Last week I attended the snappy work week with goal of syncing up with Julian Seward and Mike Hommey regarding the new Breakpad unwinding feature, planning and prioritizing new feature work. I also got lots of valuable feedback. Here’s what you need to know if you’re a frequent user of the Gecko Profiler.
Breakpad Unwinding (Mobile)
For the last few months Julian has been spearheading integrating the breakpad unwinding feature to the Gecko Profiler. This turned out to be a very complicated task because we’re trying to use Breakpad for something it wasn’t meant to do. This work is now landed but it only works in a very specific build configuration (unwind tables, unpacking the libraries, no elfhack). We are currently working on addressing these problems to make it work in the default Nightly configuration.
Our current target is to use Breakpad unwinding in the Linux May 1st nightly. A week later have the Fennec nightly support breakpad unwinding. I’m hoping afterwards to support Breakpad unwinding on B2G central (not b2g18) but I expect this may be difficult on a memory constraint phone so I currently have no estimate for this at this time.
If you looked at the code for the profiler you may notice TableTicker1+TableTicker2. During the work week we refactored the code significantly to address this code duplication while resolving inconsistencies between the frame-pointer unwinder and the Breakpad unwinder.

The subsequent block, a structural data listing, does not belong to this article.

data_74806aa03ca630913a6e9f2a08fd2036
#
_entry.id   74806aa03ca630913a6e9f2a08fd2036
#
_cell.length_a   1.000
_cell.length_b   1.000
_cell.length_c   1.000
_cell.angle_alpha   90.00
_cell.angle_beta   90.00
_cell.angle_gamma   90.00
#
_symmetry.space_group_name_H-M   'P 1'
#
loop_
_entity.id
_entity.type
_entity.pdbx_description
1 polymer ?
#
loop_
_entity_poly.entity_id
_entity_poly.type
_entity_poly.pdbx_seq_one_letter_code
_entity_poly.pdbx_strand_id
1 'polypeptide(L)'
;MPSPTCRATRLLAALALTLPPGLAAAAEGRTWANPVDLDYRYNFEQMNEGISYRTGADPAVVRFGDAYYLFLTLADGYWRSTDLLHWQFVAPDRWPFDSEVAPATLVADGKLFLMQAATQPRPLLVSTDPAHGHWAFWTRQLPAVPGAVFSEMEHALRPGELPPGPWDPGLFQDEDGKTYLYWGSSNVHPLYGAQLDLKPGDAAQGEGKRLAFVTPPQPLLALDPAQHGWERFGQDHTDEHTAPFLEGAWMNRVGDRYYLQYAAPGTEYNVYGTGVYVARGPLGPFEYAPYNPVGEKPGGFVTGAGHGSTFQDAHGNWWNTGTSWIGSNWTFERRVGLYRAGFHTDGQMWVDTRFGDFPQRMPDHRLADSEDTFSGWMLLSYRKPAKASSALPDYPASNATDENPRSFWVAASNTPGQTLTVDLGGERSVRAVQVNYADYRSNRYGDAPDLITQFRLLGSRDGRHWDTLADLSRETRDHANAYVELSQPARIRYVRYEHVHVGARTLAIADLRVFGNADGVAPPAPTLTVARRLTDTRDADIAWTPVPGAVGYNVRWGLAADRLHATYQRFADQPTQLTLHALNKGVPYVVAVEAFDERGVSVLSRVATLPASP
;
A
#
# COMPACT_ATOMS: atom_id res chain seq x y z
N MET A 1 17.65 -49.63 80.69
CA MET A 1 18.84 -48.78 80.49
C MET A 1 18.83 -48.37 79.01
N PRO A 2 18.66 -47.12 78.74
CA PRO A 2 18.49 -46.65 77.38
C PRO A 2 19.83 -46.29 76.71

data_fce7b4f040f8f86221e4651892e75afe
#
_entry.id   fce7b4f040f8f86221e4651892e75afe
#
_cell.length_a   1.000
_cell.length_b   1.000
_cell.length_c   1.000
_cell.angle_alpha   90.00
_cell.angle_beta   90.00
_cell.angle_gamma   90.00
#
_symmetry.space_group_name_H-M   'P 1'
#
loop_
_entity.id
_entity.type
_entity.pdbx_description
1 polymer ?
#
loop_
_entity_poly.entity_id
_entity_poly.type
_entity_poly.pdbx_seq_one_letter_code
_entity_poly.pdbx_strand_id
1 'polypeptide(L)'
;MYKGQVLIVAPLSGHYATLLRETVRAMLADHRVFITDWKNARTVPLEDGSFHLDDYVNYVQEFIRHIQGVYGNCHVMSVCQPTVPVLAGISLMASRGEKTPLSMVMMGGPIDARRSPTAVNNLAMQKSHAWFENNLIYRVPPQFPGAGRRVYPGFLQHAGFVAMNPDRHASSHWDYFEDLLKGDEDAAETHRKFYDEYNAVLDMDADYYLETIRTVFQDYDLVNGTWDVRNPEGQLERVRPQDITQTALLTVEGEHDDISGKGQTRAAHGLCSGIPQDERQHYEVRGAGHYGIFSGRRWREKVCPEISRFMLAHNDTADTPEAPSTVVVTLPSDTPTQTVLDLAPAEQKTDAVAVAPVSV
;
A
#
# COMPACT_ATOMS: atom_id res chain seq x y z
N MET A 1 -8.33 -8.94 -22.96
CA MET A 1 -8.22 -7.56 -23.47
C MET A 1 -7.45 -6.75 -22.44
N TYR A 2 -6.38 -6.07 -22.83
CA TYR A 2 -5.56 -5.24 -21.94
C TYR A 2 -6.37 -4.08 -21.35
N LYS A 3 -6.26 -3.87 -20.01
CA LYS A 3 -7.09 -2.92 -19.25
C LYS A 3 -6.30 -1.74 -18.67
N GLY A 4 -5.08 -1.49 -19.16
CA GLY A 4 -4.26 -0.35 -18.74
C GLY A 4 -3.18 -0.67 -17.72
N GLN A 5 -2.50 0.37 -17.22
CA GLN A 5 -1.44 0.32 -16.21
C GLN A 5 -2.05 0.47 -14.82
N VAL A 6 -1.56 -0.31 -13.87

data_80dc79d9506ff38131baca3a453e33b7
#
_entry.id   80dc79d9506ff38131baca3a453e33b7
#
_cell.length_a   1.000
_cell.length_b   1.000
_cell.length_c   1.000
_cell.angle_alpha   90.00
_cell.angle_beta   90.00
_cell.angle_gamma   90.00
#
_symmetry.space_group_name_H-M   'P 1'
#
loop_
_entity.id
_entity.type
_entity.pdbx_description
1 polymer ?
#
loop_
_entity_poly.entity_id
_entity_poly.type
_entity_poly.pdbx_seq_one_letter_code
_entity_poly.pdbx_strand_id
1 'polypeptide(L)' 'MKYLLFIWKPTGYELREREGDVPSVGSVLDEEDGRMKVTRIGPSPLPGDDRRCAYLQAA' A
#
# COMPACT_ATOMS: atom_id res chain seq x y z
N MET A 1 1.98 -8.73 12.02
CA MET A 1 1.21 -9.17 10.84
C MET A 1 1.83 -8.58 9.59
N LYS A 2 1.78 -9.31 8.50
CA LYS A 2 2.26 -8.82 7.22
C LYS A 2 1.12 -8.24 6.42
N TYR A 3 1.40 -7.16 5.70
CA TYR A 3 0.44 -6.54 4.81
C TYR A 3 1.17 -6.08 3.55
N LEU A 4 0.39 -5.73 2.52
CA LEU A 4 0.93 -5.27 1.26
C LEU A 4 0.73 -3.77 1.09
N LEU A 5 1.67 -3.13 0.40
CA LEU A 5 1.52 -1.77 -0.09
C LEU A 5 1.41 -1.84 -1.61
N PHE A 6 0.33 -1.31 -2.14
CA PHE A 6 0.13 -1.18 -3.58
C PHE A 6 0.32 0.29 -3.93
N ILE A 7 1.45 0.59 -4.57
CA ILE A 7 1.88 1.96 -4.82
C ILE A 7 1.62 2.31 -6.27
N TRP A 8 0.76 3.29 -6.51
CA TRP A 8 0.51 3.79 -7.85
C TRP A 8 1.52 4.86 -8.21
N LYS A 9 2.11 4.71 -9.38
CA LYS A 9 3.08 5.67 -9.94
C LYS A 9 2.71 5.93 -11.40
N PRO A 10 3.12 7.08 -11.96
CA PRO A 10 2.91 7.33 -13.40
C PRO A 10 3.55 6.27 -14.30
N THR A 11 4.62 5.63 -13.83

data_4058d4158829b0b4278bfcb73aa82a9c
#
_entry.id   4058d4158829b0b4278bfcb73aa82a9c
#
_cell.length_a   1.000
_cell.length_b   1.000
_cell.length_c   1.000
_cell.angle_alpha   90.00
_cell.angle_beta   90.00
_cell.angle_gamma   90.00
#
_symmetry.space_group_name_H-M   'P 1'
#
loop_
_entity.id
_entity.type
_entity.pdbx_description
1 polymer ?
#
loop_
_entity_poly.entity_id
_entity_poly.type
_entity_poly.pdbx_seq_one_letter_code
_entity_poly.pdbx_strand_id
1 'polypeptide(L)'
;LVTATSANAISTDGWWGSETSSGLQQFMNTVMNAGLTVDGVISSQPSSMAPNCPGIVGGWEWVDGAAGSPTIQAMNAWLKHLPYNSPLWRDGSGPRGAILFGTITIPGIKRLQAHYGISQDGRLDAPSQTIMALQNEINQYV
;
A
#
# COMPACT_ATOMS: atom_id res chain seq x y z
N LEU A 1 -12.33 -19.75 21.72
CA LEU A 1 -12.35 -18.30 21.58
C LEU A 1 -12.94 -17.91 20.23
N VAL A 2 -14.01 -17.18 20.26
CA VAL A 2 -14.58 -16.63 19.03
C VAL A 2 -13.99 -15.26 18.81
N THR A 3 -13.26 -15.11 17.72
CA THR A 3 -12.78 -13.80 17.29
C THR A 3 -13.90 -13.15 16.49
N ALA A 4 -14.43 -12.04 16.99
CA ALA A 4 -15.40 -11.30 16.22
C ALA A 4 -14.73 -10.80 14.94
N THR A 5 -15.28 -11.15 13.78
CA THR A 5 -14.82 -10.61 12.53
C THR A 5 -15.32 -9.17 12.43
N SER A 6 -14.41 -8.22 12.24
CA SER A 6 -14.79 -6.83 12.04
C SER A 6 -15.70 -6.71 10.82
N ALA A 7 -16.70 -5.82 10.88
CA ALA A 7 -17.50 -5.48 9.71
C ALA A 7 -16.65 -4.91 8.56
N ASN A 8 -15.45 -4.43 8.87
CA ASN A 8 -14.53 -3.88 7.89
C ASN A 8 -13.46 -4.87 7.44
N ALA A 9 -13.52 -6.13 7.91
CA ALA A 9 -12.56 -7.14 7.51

The profiler will soon support showing samples and timelines for multiple threads. This is already somewhat supported on B2G if you use a script written by Vlad. This will become easier as we begin to add multi-thread support to all the platform backends (already in progress for Mac and Linux) thanks to the help of James Willcox. This ties in heavily with the next two section (IPDL/Plugins).
Plugin issues have long been identified as the single biggest contributor to responsiveness issues by Vladan‘s Chrome Hang work. This was the topic of the break out discussion headed by Benjamin Smedberg. We discussed a plan of attack by adding profiling to the plugin process which should land this week but require a manual step. This feature will let us know what’s going on in the plugin process when the browser’ main thread is waiting for an IPC response (and vice versa). It will improve as we add profiling support for profiling IPDL messages.
IPDL Message Support
During the week we decided to add profiler labels to each IPDL call automatically. That will help where the unwinder isn’t supported but doesn’t give us the data we need. In particular we’re looking to get better data about how IPDL messages are queued, how long they take to get dequeued and to processed. Combined with the Plugin support this should help us diagnose complex issues with our plugin-container or get better data on how particular plugins are hurting the responsiveness of the browser. Georg Fritzsche has an excellent plan in bug 853864 on how to implement this.